Parenting: Assisting Teens At Risk For Suicide


As parents, we want to have a good open line of communication with our children. Children should know that if they have an issue they have someone to confide in.

A child needs someone to talk to who will not be judgmental, but will listen attentively to what they are conveying. One hard topic to talk to a child about is suicide. It is pertinent for parents to be aware of their child’s moods especially if he or she is depressed, anxious or just having a bad day. This is the time when a parent knocks on the bedroom door, parks themselves on the bed and opens up a dialogue about the child’s mood, emotions or outlook on life.

When a child conveys any written or verbal statement of “wanting to die” or “I don’t care anymore,” those statements should be taken seriously.

It has been found that one common trait found in families affected by a son’s or daughter’s suicide is poor communication between the parent and child. Listen to your child. Listen to what he or she is verbally saying, listen to their body language and watch what is going on in his or her life.

This requires keeping an open dialogue with your child. Start the dialogue early in life, that way it will not seem awkward or prying when and if you, as the parent, thinks something may be wrong.

Let’s say your child gets angry and yells “well, I’ll just kill myself.” Could it be childhood or teenage drama or attention seeking behavior?

First, talk to your child to ascertain the truthfulness of his or her statement. Don’t shrug it off as drama. As a parent is this something you want to be wrong about? Find out the reason for the statement and share your feelings with your child.

Explain to your child that everyone feels frustrated, depressed and sad from time to time even parents, but be reassuring that these bad times will not last forever. Allow your child to speak freely his or her thoughts and feelings without being judgmental.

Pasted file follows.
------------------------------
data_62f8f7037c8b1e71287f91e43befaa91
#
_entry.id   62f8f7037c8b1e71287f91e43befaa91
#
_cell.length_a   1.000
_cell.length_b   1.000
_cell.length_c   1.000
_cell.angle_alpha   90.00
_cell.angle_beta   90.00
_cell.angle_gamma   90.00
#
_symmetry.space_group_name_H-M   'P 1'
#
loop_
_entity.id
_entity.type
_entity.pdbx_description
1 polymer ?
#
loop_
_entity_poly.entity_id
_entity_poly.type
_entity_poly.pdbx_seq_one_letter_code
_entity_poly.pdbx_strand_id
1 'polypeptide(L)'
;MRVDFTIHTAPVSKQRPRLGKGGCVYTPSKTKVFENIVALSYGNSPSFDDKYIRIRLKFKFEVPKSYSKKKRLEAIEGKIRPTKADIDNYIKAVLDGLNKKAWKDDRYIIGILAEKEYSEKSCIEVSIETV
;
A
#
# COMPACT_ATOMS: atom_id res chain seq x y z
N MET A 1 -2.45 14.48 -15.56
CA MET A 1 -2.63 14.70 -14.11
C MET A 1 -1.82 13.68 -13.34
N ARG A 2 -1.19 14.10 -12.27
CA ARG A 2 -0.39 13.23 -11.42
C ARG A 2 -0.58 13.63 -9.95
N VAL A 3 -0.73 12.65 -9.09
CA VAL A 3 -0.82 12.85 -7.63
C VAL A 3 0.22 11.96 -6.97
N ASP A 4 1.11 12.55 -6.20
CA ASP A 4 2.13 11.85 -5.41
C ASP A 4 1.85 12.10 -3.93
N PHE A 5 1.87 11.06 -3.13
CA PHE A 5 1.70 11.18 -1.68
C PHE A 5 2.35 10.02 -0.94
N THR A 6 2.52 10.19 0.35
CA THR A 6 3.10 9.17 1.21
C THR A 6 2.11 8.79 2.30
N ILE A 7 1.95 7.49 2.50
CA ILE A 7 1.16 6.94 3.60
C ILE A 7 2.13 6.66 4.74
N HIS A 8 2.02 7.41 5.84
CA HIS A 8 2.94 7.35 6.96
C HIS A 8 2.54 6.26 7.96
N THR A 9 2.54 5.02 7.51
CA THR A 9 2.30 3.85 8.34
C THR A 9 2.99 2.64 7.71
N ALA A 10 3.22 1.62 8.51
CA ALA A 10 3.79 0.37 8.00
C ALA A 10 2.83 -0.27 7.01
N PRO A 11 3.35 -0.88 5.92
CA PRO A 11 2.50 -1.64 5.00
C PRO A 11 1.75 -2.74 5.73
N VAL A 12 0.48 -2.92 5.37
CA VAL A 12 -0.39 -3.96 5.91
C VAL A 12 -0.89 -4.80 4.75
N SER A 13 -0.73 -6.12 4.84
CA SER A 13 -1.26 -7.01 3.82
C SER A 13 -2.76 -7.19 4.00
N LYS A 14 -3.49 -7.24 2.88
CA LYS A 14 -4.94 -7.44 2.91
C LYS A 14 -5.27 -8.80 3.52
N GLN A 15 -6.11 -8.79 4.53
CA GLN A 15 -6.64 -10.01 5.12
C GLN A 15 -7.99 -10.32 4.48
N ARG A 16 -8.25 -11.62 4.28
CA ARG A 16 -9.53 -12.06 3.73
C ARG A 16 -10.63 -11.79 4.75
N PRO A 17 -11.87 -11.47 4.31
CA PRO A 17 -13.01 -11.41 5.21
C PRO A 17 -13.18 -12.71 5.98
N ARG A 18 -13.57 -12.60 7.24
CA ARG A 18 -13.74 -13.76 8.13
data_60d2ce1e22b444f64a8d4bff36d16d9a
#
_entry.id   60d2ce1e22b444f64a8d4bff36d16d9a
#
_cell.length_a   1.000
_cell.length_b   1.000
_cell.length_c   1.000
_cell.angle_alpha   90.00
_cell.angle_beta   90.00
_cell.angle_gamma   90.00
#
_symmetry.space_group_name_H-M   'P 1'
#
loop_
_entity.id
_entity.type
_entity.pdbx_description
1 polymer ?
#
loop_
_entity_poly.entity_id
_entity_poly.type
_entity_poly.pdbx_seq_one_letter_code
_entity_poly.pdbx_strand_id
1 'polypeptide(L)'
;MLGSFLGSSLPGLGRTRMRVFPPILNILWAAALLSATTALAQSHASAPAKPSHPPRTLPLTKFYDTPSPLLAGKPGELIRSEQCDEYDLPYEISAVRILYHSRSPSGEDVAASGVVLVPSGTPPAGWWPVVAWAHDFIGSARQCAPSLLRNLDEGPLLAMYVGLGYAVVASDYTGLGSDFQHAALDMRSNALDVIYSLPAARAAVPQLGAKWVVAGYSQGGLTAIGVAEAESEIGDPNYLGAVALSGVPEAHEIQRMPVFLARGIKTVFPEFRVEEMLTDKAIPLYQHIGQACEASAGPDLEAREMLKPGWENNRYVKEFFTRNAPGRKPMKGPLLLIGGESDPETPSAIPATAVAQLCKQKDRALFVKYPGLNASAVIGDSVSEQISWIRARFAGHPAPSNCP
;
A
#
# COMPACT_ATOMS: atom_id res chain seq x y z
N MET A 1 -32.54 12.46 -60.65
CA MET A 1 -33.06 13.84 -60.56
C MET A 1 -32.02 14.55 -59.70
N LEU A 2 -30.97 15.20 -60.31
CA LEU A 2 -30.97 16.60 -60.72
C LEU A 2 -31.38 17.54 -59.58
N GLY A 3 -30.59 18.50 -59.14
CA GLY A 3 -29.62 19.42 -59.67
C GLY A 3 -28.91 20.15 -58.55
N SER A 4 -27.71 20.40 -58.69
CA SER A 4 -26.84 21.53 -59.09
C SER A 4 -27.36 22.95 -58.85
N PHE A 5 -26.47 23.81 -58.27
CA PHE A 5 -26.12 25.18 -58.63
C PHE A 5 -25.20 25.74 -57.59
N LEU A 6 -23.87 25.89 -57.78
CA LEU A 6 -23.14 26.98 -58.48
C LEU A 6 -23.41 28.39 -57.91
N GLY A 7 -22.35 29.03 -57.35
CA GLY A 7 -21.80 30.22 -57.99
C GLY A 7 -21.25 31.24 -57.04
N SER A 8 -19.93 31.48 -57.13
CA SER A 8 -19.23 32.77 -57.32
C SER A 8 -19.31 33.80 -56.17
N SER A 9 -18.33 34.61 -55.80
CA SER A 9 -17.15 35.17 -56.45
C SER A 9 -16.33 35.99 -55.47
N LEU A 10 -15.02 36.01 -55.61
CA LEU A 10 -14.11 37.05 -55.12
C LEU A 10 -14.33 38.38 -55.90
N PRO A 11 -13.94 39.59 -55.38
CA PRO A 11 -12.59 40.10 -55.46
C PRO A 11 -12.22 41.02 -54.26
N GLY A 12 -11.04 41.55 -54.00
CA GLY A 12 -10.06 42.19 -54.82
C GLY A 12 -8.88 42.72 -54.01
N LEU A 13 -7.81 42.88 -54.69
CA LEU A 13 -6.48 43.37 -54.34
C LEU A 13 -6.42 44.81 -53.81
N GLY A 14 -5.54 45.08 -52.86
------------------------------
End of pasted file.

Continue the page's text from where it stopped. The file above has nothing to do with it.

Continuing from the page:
Here are just a few examples of “red flag” statements parents should be aware of:

“Nothing matters,”

“I wonder how many people will come to my funeral,”

“Sometimes I wish I could just go to sleep and never wake up,”

“Everyone would be better off without me” and

“You want have to worry about me much longer.”

When a parent hears one of these “red flag” comments, try not to react with shock and do not belittle the child. Also, do not discredit your child’s statement. It could be that your child is actually saying, “I am in emotional pain and I need your help.”

Some parents may think that talking about suicide plants the idea in a child’s mind and may cause suicidal behavior. However, by talking to your child in a caring and empathic way shows your child you are taking them seriously and you are concerned about their emotional pain.

Just remember, if a child does make a suicidal threat, don’t dismiss it as a threat or a cry for attention. Respond to your child immediately and thoughtfully. It may be that this is the time when your child needs you the most. If you as a parent see any questionable moods or changes in behavior and your child references suicide and you don’t know what to do, call a hotline or seek professional help immediately.

Emil Knowles is a Licensed Mental Health Counselor and a National Board Certified Counselor with an office in Green Cove Springs.


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